Publication Type: Journal Article
Source: Journal of Geophysical Research: Solid Earth (2017)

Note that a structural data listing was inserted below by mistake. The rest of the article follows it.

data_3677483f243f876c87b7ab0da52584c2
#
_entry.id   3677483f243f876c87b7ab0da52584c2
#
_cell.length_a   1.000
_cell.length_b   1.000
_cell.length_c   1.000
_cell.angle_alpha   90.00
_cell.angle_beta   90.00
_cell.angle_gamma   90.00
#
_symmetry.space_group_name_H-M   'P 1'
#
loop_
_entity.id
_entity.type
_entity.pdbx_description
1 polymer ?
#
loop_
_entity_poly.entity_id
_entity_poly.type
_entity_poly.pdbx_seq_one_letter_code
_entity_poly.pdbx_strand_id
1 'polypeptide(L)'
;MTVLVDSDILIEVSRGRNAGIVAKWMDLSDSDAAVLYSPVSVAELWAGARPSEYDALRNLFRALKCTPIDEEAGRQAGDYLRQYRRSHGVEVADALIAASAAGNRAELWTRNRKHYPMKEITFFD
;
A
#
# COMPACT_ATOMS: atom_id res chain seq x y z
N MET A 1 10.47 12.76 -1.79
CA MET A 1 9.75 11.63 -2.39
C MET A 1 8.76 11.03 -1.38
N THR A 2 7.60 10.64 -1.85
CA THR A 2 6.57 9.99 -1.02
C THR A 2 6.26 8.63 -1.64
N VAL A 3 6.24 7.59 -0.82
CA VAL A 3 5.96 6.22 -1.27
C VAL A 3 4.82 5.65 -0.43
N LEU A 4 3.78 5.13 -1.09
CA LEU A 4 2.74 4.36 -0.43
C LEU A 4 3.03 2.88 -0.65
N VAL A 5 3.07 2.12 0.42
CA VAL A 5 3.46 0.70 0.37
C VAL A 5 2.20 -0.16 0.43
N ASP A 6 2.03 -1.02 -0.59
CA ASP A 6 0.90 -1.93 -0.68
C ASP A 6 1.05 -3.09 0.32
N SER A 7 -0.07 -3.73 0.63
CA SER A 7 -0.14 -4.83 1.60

Over at least the past millennium, the Mentawai segment of the Sunda megathrust has failed in sequences of closely timed events rather than in single end-to-end ruptures—each the culmination of an earthquake “supercycle.” Here we synthesize the sixteenth- and seventeenth-century coral microatoll records into a chronology of interseismic and coseismic vertical deformation. We identify at least five discrete uplift events in about 1597, 1613, 1631, 1658, and 1703 that likely correspond to large megathrust ruptures. This sequence contrasts with the following supercycle culmination, which involved only two large ruptures in 1797 and 1833. Fault slip modeling suggests that together the five cascading ruptures involved failure of the entire Mentawai segment. Interseismic deformation rates also changed after the onset of the rupture sequence, as they did after the 1797 earthquake. We model this change as an altered distribution of fault coupling, presumably triggered by the ~1597 rupture. We also analyze the far less continuous microatoll record between A.D. 1 and 1500. While we cannot confidently delineate the extent of any megathrust rupture during that period, all evidence suggests that individual major ruptures involve only part of the Mentawai segment, often overlap below the central Mentawai Islands, often trigger coupling changes, and occur in clusters that cumulatively cover the entire Mentawai segment at the culmination of each supercycle. It is clear that each Mentawai rupture sequence evolves uniquely in terms of the order and grouping of asperities that rupture, suggesting heterogeneities in fault frictional properties at the ~100 km scale.